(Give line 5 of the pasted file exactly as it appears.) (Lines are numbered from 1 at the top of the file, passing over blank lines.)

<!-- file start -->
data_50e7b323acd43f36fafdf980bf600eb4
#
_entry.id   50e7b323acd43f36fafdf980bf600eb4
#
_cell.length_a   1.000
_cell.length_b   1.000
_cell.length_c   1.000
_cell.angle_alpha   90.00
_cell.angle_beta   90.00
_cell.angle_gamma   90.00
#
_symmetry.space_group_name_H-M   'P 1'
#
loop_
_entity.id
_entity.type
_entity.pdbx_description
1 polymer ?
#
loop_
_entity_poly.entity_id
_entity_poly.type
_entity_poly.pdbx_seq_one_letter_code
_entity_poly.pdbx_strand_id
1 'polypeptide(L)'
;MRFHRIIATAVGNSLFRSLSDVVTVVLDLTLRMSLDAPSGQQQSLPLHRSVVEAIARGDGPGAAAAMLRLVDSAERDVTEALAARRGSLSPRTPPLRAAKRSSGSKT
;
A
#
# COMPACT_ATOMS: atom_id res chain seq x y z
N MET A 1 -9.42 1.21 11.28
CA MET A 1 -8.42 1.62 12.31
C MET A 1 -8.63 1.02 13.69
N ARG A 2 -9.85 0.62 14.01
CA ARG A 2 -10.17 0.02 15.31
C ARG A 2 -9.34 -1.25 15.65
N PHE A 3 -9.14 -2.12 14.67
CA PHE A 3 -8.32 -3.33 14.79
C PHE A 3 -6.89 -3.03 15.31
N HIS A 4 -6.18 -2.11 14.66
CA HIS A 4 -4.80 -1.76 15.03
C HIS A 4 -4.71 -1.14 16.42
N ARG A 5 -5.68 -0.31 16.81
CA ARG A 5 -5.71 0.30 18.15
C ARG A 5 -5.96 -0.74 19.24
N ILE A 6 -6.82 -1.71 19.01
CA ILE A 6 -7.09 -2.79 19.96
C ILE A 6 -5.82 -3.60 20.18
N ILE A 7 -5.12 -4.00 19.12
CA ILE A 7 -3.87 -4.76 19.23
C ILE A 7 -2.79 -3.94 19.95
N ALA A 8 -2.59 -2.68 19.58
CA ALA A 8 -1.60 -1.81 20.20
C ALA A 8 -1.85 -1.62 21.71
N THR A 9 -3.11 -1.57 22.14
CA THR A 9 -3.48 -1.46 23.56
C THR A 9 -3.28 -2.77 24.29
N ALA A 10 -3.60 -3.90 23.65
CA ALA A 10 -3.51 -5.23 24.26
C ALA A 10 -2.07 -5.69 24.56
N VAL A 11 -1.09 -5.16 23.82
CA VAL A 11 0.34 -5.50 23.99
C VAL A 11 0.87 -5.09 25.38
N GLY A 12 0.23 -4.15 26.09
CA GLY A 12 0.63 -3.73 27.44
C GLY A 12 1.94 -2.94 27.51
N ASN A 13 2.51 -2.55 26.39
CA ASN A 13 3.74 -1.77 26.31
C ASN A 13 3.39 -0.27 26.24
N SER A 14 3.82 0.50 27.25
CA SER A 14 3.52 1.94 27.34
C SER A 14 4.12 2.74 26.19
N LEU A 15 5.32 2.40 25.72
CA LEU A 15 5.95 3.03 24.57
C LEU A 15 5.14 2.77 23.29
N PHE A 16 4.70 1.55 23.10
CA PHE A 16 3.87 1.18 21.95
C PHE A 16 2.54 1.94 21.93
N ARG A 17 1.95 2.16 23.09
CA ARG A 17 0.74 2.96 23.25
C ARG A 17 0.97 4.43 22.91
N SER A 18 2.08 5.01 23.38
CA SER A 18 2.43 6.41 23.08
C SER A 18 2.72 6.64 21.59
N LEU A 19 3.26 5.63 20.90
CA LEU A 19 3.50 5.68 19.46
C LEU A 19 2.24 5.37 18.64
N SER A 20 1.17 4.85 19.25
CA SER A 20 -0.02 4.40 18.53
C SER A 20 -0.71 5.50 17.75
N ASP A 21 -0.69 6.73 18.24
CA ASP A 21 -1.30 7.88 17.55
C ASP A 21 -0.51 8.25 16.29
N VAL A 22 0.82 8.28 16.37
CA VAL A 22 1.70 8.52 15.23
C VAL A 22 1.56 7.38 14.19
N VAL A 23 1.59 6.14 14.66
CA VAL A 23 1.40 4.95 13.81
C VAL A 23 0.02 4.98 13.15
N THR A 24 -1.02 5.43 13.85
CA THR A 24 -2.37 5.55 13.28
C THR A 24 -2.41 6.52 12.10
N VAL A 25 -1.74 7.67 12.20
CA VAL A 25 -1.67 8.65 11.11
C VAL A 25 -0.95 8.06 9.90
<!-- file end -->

_cell.length_a   1.000